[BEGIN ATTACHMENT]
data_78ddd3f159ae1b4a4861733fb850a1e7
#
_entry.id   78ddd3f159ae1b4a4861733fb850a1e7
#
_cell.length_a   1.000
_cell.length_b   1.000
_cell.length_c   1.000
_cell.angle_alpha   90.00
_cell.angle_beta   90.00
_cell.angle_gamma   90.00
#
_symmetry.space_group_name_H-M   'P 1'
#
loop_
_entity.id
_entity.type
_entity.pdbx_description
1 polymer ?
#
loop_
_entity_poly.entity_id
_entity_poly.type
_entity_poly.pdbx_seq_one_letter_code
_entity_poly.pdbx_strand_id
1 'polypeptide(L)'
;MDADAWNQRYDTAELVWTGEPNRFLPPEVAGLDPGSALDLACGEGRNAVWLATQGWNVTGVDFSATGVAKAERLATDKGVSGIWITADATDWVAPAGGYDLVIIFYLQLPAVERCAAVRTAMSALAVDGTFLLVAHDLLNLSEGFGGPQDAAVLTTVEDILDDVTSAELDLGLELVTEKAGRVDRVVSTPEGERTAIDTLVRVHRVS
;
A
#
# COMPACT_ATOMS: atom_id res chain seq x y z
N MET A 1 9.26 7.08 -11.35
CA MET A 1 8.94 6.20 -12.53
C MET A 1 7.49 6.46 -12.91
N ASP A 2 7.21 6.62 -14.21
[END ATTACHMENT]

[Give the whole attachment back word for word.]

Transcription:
data_78ddd3f159ae1b4a4861733fb850a1e7
#
_entry.id   78ddd3f159ae1b4a4861733fb850a1e7
#
_cell.length_a   1.000
_cell.length_b   1.000
_cell.length_c   1.000
_cell.angle_alpha   90.00
_cell.angle_beta   90.00
_cell.angle_gamma   90.00
#
_symmetry.space_group_name_H-M   'P 1'
#
loop_
_entity.id
_entity.type
_entity.pdbx_description
1 polymer ?
#
loop_
_entity_poly.entity_id
_entity_poly.type
_entity_poly.pdbx_seq_one_letter_code
_entity_poly.pdbx_strand_id
1 'polypeptide(L)'
;MDADAWNQRYDTAELVWTGEPNRFLPPEVAGLDPGSALDLACGEGRNAVWLATQGWNVTGVDFSATGVAKAERLATDKGVSGIWITADATDWVAPAGGYDLVIIFYLQLPAVERCAAVRTAMSALAVDGTFLLVAHDLLNLSEGFGGPQDAAVLTTVEDILDDVTSAELDLGLELVTEKAGRVDRVVSTPEGERTAIDTLVRVHRVS
;
A
#
# COMPACT_ATOMS: atom_id res chain seq x y z
N MET A 1 9.26 7.08 -11.35
CA MET A 1 8.94 6.20 -12.53
C MET A 1 7.49 6.46 -12.91
N ASP A 2 7.21 6.62 -14.21